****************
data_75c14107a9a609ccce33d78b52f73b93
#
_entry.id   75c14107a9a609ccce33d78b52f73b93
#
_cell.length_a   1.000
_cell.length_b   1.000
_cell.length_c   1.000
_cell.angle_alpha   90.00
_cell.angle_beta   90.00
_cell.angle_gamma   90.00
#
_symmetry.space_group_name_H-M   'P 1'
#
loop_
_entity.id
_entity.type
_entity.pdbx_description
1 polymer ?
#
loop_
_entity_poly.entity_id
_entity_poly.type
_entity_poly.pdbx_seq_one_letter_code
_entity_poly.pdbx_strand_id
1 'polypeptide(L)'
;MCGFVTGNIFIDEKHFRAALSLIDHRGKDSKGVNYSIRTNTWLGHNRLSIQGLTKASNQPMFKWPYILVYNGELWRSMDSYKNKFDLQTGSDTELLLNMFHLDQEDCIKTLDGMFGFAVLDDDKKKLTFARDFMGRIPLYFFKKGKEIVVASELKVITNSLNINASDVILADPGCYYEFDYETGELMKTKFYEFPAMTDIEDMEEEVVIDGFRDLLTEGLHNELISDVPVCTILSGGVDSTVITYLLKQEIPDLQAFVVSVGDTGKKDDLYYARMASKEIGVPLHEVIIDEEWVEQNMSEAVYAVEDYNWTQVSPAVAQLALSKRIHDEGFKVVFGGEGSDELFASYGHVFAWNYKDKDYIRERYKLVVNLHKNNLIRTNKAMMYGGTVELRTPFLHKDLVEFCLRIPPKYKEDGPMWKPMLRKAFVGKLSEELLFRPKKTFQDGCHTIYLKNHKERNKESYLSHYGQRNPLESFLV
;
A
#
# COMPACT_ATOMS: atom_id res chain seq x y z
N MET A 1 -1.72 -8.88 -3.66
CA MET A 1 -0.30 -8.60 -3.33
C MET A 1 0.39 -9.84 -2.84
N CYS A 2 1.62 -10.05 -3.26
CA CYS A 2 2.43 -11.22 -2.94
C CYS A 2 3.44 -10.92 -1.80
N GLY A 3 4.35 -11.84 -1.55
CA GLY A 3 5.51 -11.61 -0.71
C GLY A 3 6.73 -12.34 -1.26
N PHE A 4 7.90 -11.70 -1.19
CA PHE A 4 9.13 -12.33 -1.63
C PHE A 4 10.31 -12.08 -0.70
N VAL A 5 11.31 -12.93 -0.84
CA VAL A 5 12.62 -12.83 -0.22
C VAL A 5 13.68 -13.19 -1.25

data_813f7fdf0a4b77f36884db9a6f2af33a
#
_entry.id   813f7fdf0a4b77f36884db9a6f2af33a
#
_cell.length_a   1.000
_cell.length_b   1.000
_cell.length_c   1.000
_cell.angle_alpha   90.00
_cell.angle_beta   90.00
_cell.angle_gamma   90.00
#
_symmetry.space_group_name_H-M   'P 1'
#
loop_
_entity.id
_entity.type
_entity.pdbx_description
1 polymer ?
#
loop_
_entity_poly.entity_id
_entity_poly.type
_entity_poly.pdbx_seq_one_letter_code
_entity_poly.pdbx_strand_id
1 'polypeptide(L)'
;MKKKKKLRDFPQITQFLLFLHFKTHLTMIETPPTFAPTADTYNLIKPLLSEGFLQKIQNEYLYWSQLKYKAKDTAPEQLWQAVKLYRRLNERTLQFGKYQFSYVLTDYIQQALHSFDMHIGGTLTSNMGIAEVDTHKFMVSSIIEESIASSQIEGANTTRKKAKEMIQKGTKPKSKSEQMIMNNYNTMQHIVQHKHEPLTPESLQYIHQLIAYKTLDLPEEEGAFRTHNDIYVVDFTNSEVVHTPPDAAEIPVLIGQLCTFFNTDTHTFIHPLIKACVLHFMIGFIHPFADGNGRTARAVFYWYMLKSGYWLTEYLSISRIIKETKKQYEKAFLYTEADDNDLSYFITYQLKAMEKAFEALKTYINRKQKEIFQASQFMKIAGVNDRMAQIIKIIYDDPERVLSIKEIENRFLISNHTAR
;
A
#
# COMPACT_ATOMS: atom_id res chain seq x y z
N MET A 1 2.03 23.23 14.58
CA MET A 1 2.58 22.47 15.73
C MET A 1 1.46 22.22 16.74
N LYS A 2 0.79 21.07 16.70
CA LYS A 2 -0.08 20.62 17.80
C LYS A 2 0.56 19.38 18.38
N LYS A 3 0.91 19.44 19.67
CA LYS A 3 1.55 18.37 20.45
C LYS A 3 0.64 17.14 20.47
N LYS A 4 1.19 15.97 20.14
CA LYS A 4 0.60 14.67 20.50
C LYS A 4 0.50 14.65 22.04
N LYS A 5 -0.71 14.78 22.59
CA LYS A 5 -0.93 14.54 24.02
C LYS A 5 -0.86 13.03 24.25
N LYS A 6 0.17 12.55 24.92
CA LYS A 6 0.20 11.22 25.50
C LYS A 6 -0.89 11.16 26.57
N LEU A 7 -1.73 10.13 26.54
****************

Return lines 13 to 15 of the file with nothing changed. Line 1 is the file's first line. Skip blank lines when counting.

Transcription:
#
loop_
_entity.id